While I am only a junior in college and am understandably uneducated in post-doctorate distress, I tend to believe I will be content with whatever life brings me after my PhD, so long as I am doing something in my field. One of my flawed qualities is an "all or nothing" approach to life (particularly academics). Strive for the top or don't bother at all. Either I make a career out of my passion, or I will go down an unsatisfying path the rest of my life.

I have actually had this talk with my parents on several occasions over the last few years of my undergrad. My dad has tried to push me in the computer science direction (his area of expertise) - as he considers it something I can realistically get a job in. So I almost changed my major to that during my first year. However it was right around that point that I realized, "No, this is about the pursuit, not the prize. If I cannot make a future out of it then I will go down trying. I would rather fail at something I took a risk at as opposed to spending my entire life wondering WHAT IF..."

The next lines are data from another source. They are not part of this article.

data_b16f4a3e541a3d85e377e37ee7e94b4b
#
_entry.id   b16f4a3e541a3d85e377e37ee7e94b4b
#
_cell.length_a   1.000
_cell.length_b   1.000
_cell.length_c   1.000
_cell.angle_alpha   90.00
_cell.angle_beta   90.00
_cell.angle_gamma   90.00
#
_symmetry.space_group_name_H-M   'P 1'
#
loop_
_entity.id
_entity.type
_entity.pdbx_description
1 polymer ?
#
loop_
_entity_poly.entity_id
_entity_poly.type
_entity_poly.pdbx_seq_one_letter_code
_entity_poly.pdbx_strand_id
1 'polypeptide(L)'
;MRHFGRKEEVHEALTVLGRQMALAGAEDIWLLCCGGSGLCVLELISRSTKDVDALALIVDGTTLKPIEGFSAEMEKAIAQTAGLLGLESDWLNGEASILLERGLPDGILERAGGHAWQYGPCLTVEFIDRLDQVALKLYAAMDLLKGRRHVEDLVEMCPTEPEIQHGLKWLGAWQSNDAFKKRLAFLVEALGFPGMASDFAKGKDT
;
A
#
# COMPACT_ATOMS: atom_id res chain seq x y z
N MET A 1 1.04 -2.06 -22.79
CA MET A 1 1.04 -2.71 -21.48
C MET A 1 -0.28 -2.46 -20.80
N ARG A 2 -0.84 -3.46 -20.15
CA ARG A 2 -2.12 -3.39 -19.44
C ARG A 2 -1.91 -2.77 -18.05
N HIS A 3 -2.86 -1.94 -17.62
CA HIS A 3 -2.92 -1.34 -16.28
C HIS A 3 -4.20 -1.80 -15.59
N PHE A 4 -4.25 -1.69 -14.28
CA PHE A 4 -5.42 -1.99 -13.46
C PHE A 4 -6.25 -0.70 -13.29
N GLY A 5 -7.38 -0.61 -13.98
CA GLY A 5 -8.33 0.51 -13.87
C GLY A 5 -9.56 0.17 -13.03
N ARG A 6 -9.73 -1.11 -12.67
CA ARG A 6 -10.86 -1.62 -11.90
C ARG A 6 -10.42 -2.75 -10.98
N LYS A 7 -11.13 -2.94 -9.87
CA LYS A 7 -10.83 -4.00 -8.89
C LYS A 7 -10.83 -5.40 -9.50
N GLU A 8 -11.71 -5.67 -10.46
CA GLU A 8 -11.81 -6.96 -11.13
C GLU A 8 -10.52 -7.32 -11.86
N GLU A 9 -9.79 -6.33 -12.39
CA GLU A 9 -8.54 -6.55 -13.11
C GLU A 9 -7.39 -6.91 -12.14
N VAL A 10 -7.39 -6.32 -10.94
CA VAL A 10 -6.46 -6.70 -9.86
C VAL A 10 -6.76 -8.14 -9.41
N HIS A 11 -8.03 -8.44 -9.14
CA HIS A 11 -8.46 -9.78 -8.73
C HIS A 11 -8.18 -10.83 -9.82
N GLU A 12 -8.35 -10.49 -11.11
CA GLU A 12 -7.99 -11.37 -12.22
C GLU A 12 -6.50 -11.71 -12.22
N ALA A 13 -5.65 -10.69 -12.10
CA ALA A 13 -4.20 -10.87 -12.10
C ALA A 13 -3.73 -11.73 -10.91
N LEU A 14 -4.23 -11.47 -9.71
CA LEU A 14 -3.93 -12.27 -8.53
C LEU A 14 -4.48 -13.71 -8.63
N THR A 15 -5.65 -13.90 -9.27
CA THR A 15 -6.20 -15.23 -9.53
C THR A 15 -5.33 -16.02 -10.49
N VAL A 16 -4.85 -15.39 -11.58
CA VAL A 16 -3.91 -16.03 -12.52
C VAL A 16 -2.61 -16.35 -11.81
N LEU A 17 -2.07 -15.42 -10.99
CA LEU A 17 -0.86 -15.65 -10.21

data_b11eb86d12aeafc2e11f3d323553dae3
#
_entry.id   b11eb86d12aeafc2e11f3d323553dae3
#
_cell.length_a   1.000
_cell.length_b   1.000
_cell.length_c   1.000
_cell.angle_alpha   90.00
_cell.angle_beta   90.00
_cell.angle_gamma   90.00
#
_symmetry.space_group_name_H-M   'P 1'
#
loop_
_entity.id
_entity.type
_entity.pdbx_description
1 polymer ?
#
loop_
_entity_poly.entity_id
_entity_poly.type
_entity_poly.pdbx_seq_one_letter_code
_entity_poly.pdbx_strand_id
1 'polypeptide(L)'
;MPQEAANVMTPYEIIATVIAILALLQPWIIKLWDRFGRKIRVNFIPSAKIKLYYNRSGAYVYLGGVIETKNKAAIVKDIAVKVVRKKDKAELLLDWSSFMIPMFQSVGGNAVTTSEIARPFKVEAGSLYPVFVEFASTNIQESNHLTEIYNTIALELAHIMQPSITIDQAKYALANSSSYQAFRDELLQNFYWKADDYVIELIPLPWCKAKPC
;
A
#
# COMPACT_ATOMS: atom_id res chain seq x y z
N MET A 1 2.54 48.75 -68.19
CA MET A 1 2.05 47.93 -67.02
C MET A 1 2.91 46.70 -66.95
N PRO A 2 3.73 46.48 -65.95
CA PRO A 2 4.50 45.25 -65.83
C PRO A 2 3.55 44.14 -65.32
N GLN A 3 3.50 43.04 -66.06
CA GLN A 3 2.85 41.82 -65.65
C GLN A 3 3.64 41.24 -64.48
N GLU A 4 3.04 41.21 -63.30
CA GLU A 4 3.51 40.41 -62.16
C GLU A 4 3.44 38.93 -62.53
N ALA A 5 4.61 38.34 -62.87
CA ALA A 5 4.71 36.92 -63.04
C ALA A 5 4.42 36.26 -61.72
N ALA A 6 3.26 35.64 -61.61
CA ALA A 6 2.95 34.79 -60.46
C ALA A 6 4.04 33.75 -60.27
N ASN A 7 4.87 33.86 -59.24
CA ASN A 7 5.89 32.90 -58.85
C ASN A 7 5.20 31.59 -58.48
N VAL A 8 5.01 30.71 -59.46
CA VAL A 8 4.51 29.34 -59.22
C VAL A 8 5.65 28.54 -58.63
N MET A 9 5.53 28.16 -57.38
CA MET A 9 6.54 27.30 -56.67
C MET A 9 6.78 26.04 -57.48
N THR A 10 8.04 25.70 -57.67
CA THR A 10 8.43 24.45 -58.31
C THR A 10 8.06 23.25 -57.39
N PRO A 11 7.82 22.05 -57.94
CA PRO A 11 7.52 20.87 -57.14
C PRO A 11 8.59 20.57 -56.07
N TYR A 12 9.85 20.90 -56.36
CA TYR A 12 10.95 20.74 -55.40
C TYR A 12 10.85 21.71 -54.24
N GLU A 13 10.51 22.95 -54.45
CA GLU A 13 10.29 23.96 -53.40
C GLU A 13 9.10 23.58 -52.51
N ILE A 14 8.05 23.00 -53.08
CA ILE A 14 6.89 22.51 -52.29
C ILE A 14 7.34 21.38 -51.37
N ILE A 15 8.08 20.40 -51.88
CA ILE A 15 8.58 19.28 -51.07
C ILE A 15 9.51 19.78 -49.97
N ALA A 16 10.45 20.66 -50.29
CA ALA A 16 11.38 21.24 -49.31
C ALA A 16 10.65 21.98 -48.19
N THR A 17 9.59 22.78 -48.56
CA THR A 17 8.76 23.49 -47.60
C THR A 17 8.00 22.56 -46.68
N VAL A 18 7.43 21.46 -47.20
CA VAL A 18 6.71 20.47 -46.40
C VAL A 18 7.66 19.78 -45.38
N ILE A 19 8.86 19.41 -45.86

ashowmega
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Re: Ph.D in General

Postby ashowmega » Tue Feb 22, 2011 9:51 pm

Here is sphy's concern in video format :D

http://www.youtube.com/watch?v=HfxfnokQ ... re=related

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sphy
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Re: Ph.D in General

Postby sphy » Wed Feb 23, 2011 5:34 am

ashowmega wrote:Here is sphy's concern in video format :D

http://www.youtube.com/watch?v=HfxfnokQ ... re=related

It's not about any specific subject.